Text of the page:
One of the most important things to keep in mind is that trading a real account is very different from a demo account, at least from a psychological point of view. Changing a demo account to a real account is a relatively simple process. Depending on your broker, it can be as easy as clicking on a web page several times to fund an account and then start trading live.
As a last resort, most of the brokers are trying to reach do live trading, and the demo account is the first part of the process to accept a new customer. After all, you are now starting to lose money and that is much more painful than being wrong in a trade. If you’re wrong on a demo account, your pride is at stake. If you’re wrong on a real account, your pride and your money are on the line.
When you are ready to open a real account, you will need to facilitate a certain amount of documentation. In general, you are usually offered a real account only after you can prove your identity, residence, and any other legal document required for the regulatory entity with which the broker must deal. In general, you’re seeing some kind of government identification and some kind of utility bill from the address you live at. Beyond that, there will be some legal documents to sign that will be provided by the firm’s attorneys.
There will probably be some code of conduct agreement as well as even more if there is a social trading platform. Obviously, this will differ from Broker to Broker, but in general, these are the “rings” that will go through.
Financing will vary from Broker to Broker, but most of them will accept bank transfers, checks, and various types of electronic payments such as Paypal, Skrill, and many others. It is the part of financing that proof of identity is so important for brokers, as there are strict international laws against money laundering that brokerage accounts used to be used against. Financing can take only a few minutes, or a couple of days, depending on the broker’s administrative speed and the completed form.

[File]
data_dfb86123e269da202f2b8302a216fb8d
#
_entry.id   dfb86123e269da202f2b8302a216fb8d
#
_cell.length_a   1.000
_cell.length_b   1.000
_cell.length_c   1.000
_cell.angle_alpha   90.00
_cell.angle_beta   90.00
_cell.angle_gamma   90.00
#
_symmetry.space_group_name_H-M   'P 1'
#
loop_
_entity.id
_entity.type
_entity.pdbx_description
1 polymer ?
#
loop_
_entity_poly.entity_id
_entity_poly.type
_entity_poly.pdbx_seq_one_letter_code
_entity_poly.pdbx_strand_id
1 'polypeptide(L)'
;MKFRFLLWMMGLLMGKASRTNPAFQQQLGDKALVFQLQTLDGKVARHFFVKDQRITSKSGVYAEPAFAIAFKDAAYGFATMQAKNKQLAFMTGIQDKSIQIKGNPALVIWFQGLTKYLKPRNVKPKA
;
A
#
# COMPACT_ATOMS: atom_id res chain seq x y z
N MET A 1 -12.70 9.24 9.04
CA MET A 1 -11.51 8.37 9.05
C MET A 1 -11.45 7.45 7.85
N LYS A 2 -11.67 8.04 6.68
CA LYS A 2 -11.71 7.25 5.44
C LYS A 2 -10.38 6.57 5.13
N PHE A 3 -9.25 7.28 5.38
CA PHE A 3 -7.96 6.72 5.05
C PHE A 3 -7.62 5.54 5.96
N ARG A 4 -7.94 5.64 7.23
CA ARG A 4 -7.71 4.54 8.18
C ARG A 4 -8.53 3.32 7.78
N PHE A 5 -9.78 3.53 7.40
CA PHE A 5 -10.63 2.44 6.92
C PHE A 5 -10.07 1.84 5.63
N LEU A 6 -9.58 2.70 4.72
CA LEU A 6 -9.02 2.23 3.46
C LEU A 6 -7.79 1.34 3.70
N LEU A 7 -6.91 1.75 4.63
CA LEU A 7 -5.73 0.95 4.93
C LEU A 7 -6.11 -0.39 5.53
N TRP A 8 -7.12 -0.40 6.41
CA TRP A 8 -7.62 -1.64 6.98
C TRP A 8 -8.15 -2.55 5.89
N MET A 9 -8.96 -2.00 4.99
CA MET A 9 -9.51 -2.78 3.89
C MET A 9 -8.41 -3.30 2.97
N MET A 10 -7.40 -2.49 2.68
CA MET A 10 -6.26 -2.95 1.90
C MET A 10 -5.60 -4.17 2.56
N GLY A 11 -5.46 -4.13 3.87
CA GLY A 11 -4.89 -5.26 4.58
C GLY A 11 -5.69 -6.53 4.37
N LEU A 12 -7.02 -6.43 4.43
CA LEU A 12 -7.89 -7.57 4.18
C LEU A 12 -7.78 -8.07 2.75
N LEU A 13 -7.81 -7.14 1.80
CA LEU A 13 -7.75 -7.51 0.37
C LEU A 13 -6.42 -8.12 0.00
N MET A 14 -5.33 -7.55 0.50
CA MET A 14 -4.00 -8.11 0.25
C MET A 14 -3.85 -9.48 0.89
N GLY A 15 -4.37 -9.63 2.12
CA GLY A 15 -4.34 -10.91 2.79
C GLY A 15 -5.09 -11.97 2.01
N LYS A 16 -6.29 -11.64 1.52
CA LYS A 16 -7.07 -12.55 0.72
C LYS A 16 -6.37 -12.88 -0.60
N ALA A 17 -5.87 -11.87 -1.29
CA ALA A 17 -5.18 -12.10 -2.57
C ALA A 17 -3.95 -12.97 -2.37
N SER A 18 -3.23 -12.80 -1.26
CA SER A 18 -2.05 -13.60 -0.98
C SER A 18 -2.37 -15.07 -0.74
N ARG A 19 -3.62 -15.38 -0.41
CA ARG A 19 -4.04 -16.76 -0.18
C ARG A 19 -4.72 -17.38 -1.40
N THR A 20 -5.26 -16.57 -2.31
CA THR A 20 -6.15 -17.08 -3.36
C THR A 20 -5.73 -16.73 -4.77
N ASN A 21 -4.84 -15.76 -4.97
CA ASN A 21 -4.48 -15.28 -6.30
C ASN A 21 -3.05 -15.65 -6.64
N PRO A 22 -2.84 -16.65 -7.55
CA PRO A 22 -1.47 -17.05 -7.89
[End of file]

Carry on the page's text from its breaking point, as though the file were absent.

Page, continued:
The psychology of going live is a bit of a mix. Initially, it is an exciting time to be a trader because it suddenly becomes “real”. But fear also becomes a serious problem. Suddenly, losing does matter and you’ll realize that you feel much less comfortable when you operate on paper. The psychological part of trading is certainly the most difficult, but it is also the most important. It is your psychology that will help you through difficult times and keep you grounded during high times. I cannot stress this enough: its success lies within the realm of psychology and, of course, also of money management.
Administration of Funds
As mentioned above, money management is a big part of its success or failure. It really is true that random trading can generate profits if you use proper money management and psychology does not play against you. This is why many traders may have the same strategy as other traders and get completely different results. It’s about being able to keep your losses small and let your winners run. I know it’s a cliché, but it’s true, and that’s why you hear so much about it.
First, prove to yourself that you can win. One of the biggest mistakes I see that traders make is that they don’t succeed at demo trading initially before risking money. For that, it is supposed to be there a demo account, although I must admit that the vast majority of brokers use it as a commercial hook to increase their sales. Too many people are too excited about real-money trading to learn how to make long-term profits. Most brokers know this, so they have no problem giving away these free demo accounts because they know that it is very likely to go on the market long before it is profitable.
However, I ask you: “How can you expect to make money in the real world if you cannot do it in a simulated environment?” It’s a lot like allowing a doctor to practice in the real world who failed in medical school.
Too many people think they are going to enter the markets and carry out a massacre immediately, without understanding how difficult it is going to be profitable and successful in this effort. Actually, it can be a very rewarding race in which to participate, but you must take your time and be patient about the way the market moves.
Switching from demo to live account is relatively simple most of the time, but you need to have proper documentation. The real challenge comes down to doing it. If it is not profitable in a demo account, there is no way to do it in a real account. In fact, I can guarantee that you will end up losing your money. The average retail account is sold out in 90 days. Keep this in mind, but what I would say is that everything is avoidable, however, if you just take the time to learn how to trade, and only then do you start putting your money to work.